This is a band that refuses to follow trends or bend to popular opinion
No Cross No Crown, the 10th album from Corrosion of Conformity, marks the return of guitarist and vocalist Pepper Keenan, who re-joined the founding trio of guitarist and vocalist Woody Weatherman, bassist Mike Dean and drummer Reed Mullin shortly after the release of the band’s 2014 offering IX. This is his first record with the band since 2005’s In the Arms of God, and the first time that the North Carolina sludge/stoner rockers have operated as a quartet since 2000’s America’s Volume Dealer. But it’s a less obvious detail that makes the new album truly notable.
C.O.C.’s impressive and chaotic 1985-94 run found the band perfecting their crossover roots on Animosity, slowing things down and entering sludge metal territory on Blind and finally exchanging hooks and radio-friendly songwriting for metallic leanings on Deliverance. Following that career trajectory, the band’s self-titled effort attempted a rehash of Animosity to mixed results and was followed by the updated (and weaker) version of Blind that was IX.
Fittingly, No Cross is a kind of Deliverance with Keenan’s return as both musician and songwriter doing wonders for the group.
Lead single “Cast the First Stone” is the most immediate proof. An attempt to recreate the magic of rock radio staple “Clean My Wounds,” it features religious allusions and is driven forward by a similar revving staccato riff. The song also contains something glaringly absent from recent C.O.C. albums: a memorable chorus, confirming Keenan as the band’s secret weapon. Elsewhere, you’ll find satisfying bong haze rockers of the burly (“The Luddite”), bluesy (“Nothing Left to Say”) and groovy (“Forgive Me”) varieties.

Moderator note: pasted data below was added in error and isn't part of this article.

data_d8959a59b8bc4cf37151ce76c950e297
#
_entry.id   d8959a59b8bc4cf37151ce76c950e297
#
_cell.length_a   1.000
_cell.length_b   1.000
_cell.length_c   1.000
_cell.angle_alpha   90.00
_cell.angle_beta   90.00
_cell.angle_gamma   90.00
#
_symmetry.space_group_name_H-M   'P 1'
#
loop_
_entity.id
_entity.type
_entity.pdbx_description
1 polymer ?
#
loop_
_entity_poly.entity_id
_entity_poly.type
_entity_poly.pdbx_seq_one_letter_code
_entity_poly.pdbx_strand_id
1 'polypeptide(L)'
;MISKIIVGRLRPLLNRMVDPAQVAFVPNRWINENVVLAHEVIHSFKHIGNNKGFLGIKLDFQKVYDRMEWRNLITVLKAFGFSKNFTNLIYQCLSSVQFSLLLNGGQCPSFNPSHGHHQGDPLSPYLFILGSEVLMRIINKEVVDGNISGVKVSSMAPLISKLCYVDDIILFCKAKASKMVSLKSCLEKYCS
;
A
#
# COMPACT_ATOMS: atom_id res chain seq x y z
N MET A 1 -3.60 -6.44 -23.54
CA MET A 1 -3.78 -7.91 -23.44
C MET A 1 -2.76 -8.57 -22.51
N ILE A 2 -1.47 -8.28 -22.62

When the band misses, it’s because it’s overcompensating for limp songwriting, either in the form of impressively heroic soloing “Old Disaster” or the overt heaviness of “A Quest to Believe [A Call to the Void].” Additionally, the multiple interludes—likely another callback to Deliverance—are gentle and pretty, especially the acoustic “Matre’s Diem,” but such tracks are nonetheless unnecessary and break up the flow and momentum of the album. Blend three of them together into one track and same point is made in a more succinct manner.
Then again, this is a band that refuses to follow trends or bend to popular opinion, and instead has been doing its own thing for three-and-a-half decades. There are no surprises found within No Cross No Crown, nor are there attempts at some kind of profound reinvention. Corrosion of Conformity has always played to its strengths—riff-fueled, southern-fried sludge with underrated leads—and it does so again here with mostly positive results. The group’s latest is not a classic, but it is a solid late-period effort from one of the genre’s finest acts, and sometimes that’s all you need.